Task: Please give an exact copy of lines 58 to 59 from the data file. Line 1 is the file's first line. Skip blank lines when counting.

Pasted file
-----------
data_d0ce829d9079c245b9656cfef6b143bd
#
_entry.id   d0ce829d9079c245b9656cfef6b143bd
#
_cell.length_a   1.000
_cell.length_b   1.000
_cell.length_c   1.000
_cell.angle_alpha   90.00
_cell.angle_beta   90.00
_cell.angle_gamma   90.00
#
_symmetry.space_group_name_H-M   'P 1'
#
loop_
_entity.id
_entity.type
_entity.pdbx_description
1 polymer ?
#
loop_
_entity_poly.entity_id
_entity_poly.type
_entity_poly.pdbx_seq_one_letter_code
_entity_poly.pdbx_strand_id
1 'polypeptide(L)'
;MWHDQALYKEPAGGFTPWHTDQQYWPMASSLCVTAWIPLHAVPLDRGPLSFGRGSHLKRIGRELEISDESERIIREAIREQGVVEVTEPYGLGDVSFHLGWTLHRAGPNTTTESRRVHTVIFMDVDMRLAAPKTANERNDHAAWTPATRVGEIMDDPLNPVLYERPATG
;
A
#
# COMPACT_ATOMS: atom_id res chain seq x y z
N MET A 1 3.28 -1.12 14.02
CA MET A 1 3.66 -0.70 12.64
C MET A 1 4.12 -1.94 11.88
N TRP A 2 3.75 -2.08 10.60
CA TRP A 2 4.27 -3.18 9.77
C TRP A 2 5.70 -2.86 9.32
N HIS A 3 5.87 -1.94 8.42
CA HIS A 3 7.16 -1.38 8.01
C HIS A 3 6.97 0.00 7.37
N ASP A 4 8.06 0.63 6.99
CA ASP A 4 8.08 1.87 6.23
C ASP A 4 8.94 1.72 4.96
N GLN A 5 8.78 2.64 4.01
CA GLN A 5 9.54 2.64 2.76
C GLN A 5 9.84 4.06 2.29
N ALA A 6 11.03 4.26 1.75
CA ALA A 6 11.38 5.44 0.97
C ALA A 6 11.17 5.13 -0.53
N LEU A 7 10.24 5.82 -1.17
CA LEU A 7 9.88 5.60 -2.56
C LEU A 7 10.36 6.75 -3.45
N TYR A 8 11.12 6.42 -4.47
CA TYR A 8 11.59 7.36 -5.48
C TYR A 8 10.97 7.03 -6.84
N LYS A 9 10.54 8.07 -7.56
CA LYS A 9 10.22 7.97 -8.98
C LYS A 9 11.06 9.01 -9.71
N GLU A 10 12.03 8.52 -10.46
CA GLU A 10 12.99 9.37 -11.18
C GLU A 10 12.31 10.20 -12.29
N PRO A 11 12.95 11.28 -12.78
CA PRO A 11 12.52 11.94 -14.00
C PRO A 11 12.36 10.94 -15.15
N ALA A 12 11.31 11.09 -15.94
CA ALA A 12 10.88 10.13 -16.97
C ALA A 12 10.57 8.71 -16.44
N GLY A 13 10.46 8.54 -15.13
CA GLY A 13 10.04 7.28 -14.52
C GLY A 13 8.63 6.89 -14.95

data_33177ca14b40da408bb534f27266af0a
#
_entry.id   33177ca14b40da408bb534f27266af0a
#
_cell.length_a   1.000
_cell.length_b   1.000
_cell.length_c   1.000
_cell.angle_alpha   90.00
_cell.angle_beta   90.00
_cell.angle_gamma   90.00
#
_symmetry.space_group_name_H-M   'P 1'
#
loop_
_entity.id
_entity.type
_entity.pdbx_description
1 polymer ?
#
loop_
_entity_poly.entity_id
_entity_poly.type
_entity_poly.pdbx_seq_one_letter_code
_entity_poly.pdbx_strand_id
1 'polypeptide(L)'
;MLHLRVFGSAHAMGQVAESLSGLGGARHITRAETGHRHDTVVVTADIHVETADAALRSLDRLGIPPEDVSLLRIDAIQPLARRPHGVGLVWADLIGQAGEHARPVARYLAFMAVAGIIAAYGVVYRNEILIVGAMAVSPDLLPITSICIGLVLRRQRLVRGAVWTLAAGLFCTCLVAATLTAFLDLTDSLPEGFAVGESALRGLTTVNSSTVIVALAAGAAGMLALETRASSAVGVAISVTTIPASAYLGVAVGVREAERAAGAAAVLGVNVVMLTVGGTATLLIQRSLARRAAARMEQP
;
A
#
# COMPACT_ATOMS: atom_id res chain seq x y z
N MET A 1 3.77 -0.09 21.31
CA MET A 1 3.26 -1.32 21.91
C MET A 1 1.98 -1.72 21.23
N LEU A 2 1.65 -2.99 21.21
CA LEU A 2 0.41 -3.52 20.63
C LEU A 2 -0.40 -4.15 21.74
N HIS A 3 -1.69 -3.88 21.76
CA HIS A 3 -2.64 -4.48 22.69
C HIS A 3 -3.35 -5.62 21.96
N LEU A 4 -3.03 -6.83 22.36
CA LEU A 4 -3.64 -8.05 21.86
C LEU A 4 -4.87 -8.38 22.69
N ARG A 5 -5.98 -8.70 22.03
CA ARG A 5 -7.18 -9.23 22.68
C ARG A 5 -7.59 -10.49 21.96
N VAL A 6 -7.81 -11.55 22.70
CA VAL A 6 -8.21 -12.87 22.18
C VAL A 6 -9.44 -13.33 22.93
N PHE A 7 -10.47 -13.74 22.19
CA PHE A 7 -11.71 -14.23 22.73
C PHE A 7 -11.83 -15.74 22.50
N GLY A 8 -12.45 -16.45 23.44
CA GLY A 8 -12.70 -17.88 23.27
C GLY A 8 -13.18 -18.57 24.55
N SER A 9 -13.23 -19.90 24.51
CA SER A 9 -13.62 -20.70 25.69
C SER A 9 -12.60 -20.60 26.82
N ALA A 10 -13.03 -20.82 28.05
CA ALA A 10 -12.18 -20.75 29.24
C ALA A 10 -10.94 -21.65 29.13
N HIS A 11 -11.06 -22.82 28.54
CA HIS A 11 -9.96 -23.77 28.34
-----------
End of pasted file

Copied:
N GLU A 10 12.03 8.52 -10.46
CA GLU A 10 12.99 9.37 -11.18